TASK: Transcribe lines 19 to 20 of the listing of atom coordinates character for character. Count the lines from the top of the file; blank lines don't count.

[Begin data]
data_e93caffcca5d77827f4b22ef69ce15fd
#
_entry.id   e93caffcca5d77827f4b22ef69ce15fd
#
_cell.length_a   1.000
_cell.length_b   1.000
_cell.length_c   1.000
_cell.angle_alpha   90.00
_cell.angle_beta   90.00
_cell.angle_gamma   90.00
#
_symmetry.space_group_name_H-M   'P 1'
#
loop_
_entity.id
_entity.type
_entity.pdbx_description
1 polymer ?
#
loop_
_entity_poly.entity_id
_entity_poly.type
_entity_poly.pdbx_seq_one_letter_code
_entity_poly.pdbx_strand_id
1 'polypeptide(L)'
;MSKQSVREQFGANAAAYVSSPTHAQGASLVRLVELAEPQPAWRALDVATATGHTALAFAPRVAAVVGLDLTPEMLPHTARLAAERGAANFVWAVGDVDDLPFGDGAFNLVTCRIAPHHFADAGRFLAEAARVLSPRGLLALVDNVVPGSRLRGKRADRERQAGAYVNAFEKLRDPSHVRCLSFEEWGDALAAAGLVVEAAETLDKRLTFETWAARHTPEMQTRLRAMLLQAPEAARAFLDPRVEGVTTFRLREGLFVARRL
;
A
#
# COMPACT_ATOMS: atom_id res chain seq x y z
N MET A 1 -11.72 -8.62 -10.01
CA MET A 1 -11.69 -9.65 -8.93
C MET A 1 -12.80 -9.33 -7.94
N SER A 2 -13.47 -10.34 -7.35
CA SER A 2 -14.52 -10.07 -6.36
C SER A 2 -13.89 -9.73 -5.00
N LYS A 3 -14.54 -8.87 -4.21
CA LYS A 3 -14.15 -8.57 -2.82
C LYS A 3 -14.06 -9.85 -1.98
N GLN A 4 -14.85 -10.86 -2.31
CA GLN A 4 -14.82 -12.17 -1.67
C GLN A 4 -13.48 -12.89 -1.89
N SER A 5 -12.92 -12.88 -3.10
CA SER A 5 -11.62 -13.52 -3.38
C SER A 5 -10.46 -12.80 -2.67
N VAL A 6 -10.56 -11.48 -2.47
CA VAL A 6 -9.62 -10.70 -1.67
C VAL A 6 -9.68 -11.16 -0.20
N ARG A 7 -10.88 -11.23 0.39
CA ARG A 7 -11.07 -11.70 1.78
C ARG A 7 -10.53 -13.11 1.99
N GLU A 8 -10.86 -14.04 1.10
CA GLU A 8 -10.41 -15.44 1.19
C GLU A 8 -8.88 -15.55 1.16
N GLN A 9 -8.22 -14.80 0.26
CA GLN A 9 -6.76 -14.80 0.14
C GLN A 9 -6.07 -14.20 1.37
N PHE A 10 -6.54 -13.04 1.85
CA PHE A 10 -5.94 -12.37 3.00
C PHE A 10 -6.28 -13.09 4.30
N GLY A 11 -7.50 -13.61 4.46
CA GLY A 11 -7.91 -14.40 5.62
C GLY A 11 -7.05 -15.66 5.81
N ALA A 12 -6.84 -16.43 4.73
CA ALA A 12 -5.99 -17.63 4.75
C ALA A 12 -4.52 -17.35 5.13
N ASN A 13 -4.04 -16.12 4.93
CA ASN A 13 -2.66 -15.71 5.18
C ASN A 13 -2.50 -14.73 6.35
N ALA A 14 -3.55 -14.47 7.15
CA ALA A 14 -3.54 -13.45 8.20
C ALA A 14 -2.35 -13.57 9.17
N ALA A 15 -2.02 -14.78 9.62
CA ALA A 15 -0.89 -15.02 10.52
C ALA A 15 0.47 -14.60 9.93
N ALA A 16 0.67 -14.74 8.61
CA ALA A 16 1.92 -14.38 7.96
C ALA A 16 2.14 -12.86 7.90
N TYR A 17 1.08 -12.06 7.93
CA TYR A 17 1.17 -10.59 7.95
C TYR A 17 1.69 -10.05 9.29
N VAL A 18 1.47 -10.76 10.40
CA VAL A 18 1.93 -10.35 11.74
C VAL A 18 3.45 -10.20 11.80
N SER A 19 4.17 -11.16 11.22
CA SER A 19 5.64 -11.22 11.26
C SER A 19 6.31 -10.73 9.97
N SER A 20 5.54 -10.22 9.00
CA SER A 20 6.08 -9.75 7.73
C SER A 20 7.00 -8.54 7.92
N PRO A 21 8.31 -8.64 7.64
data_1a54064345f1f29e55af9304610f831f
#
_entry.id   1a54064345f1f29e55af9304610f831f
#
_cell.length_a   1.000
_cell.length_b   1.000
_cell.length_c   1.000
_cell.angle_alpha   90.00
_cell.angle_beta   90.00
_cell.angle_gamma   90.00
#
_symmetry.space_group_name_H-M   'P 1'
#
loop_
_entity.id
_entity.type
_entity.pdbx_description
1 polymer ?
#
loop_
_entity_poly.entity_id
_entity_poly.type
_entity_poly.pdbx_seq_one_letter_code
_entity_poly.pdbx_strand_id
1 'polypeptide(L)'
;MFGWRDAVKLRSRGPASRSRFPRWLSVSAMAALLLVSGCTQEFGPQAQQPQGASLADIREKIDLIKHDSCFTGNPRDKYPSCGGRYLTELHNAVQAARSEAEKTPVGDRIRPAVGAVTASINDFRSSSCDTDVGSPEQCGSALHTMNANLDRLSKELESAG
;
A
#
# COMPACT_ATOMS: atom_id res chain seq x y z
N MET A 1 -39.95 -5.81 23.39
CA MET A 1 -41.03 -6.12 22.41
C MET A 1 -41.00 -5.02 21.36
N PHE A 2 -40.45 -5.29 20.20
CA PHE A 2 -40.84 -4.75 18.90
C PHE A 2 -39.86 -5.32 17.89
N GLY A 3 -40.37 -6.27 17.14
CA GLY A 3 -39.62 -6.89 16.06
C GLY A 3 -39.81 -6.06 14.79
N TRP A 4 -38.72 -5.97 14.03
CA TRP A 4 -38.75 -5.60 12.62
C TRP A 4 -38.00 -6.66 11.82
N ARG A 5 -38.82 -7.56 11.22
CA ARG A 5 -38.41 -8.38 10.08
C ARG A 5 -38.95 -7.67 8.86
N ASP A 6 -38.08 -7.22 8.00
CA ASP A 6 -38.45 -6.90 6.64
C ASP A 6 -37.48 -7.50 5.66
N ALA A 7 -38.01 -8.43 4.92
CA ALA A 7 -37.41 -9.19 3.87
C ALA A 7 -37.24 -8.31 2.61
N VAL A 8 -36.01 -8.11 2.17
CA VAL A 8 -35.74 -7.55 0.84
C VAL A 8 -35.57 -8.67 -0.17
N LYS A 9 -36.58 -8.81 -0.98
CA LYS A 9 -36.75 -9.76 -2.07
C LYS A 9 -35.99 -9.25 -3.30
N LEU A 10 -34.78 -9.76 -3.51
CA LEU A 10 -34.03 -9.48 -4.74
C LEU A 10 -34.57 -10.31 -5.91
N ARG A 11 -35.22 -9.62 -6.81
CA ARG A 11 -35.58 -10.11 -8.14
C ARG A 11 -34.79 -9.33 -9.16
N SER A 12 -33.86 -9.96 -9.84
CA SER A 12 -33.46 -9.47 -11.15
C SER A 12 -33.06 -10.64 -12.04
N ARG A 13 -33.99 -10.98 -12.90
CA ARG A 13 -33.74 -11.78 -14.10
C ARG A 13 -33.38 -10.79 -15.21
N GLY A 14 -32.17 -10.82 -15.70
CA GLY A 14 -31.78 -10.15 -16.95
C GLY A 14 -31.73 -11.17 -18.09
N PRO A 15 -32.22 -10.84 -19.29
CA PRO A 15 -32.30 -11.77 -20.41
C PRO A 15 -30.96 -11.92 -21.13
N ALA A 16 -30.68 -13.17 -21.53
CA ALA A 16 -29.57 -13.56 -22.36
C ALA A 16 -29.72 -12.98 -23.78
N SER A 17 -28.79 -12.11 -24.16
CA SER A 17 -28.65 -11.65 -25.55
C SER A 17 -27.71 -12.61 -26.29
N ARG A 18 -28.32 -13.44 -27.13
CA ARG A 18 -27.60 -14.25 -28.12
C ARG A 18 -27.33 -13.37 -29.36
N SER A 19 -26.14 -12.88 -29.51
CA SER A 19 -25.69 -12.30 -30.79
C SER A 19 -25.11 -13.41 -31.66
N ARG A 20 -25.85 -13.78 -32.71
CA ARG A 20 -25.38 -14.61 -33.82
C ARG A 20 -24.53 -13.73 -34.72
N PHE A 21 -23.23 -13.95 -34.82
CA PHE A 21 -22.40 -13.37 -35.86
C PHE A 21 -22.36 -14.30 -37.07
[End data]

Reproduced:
#
loop_